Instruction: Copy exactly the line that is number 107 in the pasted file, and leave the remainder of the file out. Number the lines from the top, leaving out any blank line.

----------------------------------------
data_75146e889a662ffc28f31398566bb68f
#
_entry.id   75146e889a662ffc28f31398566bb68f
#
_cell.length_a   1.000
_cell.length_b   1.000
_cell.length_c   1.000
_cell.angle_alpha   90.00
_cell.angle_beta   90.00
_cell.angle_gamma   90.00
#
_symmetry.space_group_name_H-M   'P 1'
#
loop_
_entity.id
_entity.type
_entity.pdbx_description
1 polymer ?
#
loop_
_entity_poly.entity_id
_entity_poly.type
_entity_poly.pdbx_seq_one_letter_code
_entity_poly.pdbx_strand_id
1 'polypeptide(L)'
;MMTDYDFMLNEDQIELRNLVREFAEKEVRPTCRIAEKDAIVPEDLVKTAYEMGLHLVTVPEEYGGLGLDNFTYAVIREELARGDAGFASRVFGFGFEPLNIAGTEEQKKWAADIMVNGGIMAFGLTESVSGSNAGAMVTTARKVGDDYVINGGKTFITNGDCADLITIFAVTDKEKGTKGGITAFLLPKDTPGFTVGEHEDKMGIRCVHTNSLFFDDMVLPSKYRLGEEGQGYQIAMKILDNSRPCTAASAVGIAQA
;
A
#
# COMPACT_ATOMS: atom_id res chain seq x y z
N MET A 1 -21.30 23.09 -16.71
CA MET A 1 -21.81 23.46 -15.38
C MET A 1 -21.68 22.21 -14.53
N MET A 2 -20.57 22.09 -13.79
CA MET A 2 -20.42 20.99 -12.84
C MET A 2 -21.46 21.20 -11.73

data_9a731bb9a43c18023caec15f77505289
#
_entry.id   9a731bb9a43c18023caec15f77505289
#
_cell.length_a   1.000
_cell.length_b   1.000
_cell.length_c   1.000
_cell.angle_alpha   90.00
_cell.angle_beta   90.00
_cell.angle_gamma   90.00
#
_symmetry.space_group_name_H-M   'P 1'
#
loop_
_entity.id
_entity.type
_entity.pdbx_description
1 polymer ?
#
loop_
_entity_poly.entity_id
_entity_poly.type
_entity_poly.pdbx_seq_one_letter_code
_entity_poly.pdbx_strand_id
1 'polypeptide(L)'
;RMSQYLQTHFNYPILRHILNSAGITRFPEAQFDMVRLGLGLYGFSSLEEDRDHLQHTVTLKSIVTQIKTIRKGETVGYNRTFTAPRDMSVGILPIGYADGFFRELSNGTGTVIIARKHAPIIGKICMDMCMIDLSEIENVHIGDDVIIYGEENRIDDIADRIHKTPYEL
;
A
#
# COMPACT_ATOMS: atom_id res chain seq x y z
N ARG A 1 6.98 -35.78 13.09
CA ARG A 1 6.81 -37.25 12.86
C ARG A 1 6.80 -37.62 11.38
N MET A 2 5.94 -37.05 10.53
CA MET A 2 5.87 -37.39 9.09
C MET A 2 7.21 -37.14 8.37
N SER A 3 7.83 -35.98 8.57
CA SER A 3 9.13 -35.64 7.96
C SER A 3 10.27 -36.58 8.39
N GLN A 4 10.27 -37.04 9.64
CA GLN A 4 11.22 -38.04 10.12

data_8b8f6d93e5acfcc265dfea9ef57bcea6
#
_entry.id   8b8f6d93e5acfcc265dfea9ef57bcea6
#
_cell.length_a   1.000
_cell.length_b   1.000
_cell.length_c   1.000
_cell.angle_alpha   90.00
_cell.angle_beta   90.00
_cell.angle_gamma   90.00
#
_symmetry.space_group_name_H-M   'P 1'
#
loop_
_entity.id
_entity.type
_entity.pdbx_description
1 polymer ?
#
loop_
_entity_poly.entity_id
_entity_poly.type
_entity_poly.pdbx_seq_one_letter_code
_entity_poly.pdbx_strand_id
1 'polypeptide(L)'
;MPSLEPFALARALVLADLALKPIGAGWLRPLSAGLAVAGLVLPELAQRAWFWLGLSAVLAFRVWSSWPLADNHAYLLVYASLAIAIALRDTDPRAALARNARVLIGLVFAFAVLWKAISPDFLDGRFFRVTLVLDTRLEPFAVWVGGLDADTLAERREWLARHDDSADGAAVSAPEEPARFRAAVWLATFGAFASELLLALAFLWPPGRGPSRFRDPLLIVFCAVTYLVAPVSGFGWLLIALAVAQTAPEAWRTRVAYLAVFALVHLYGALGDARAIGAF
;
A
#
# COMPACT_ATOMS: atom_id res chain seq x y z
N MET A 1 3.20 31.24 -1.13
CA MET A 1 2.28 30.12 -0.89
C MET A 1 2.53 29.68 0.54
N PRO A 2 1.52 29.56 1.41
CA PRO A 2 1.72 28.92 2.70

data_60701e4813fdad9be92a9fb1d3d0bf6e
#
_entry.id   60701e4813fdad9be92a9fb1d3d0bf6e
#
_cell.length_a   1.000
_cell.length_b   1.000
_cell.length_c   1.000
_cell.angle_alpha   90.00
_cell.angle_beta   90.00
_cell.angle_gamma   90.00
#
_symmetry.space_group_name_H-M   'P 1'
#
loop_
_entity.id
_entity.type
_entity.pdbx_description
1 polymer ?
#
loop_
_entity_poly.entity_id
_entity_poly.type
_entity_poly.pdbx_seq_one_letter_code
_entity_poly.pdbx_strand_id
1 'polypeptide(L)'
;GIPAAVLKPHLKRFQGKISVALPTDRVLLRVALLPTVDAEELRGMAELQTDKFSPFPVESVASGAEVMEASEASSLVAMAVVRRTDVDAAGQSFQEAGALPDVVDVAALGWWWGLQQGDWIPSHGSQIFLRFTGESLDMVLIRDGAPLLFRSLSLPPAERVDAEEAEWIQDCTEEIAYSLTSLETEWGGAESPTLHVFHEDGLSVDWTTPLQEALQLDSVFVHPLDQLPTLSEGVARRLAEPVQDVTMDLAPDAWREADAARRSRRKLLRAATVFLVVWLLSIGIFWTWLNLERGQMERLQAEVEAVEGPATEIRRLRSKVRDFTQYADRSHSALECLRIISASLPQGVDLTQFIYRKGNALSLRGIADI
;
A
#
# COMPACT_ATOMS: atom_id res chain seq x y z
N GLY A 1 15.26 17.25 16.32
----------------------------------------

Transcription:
# COMPACT_ATOMS: atom_id res chain seq x y z